Still stuck on IE6 in 2010 and need to debug on other versions? How to use MS Virtual PC

I never thought I would get halfway through 2010 and still be building applications for Internet Explorer 6, but here it is July, and I’m still not allowed to update my browser, because my product needs to support IE6. In the past 3 years, whenever I needed to debug in IE7, I fired up VMWare  and used the same Windows XP/IE7 image that a colleague generated for me way back when. But I’ve also used Microsoft VirtualPC for testing IE8 in the past, so I’ve decided I’m going to start from scratch with MS Virtual PC and an image for IE7, and I’m going to document it here, in case I have to do it again, anytime soon. (Like on my laptop where I’ve got IE8, but may want to test backwards.)

Step 1. – Install Microsoft Virtual PC

Since I am still running XP, I need Virtual PC 2007:  http://www.microsoft.com/windows/virtual-pc/support/virtual-pc-2007.aspx. There is also a version for Windows 7. (Of course if you were on Windows 7, you wouldn’t be stuck on IE6). After you go through the straightforward install steps and run the application you’ll see this window:

The Virtual PC main screen

Step 2. Download a Virtual Hard Drive Image that contains IE7

Now that you have the software installed you need an image that will contain the operating system and IE. Conveniently, Microsoft has already set up images that we can download and use to test various IE versions.  Download IE7 image here. I happen to care about IE7-on-XP now, so that’s the one I’m going to download.

Microsoft Virtual PC Images for Testing IE

When this .exe file is done downloading it, execute it. It will generate a vhd file, “IE7 on XP SP3.vhd”. This is a “virtual hard drive”.

Step 3. Create a new Virtual Machine

Click on the “New…” button of the Virtual PC Console. Use the default settings to create a new machine. You could choose to create a new one, if you want more control over the settings, but that doesn’t matter much to me. Choose any name for your machine. You want to go into settings after the machine is created, so it’s easiest to leave the settings checkbox checked. When that dialog box opens, choose hard disk 1 and assign to it the vhd file that you downloaded. Press OK.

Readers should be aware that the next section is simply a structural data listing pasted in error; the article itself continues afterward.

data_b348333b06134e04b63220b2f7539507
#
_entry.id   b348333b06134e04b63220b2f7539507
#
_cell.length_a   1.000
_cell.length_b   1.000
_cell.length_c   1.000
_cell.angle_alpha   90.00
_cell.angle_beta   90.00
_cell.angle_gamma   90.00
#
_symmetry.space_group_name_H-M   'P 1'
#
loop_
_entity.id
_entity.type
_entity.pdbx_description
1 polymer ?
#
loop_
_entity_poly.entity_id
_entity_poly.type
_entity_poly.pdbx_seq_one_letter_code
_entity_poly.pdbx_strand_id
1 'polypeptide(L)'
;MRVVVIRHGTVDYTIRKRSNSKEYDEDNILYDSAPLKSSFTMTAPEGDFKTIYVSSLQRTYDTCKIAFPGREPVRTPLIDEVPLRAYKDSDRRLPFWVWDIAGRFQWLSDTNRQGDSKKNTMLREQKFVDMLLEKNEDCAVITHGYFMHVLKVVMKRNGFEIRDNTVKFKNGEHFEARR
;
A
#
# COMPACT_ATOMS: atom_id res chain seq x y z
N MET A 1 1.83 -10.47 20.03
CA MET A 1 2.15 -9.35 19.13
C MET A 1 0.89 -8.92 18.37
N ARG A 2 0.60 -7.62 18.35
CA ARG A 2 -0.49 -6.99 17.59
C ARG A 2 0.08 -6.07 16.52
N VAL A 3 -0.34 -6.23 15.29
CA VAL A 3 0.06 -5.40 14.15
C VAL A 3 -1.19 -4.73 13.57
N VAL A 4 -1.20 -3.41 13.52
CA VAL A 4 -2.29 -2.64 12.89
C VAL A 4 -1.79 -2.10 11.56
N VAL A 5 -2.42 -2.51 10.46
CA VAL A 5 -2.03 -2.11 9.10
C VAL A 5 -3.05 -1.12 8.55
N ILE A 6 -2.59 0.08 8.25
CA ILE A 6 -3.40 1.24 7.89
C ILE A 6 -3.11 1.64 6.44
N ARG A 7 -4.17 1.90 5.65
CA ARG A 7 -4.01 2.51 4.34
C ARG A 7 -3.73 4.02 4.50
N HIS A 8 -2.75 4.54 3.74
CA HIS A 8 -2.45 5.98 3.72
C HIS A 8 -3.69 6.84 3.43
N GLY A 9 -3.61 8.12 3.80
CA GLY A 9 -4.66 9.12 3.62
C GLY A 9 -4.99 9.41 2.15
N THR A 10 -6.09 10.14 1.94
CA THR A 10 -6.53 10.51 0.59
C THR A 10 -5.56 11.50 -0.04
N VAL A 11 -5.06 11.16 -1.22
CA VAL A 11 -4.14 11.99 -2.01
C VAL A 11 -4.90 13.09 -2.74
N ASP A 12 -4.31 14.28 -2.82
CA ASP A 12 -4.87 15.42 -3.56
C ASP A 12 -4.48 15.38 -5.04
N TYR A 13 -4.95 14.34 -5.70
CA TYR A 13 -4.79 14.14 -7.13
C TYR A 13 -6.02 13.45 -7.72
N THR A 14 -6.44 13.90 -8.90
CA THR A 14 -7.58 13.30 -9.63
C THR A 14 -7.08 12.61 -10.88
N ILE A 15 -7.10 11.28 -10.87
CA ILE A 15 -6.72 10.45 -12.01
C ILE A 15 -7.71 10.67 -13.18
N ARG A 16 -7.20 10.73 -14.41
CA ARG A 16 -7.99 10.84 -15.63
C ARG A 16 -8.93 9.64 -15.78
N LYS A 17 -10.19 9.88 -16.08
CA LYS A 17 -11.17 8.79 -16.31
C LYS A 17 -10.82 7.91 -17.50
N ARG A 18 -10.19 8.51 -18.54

Step 4. Set up network sharing

Once you’re in your virtual machine, you’re going to want to have Internet Explorer connect to some website, which means you need a network connection. You set this up in the Virtual PC Console Settings too.:

Step 5. Run the Virtual Machine

Now simply start your virtual machine. The executable also created a readme.txt file. That file should have the password for the IETest user on the virtual machine. For me, this was P2ssw0rd.

Step 6:  Run IE and get to work

Assuming you’re up and running, you should be able to run IE and browse the web. If you’re like me, you’re trying to debug a problem in an issue in an application running on the host machine. On the host machine this would be at http://localhost. You’ll need to get the IP address of the host machine and use this instead. In my case I’m running tomcat on port 8080, http://localhost:8080/, so the IP address of my app from within my virtual machine is something like http://123.123.123.123:8080/. My company’s VPN uses DHCP, so I have to check my ip address before every debug session (via ipconfig).

Step 7 Install the other tools you need in the virtual machine

So now you’re able to see and run your app from inside the virtual machine. That doesn’t mean you have everything you need to debug your issues. Install what you need into the virtual machine itself. For me, since I’m debugging both JavaScript and CSS issues in IE7,  I have a couple of tools I like to use, specifically Visual Web Developer Express for JavaScript and the IE Developer toolbar for CSS.

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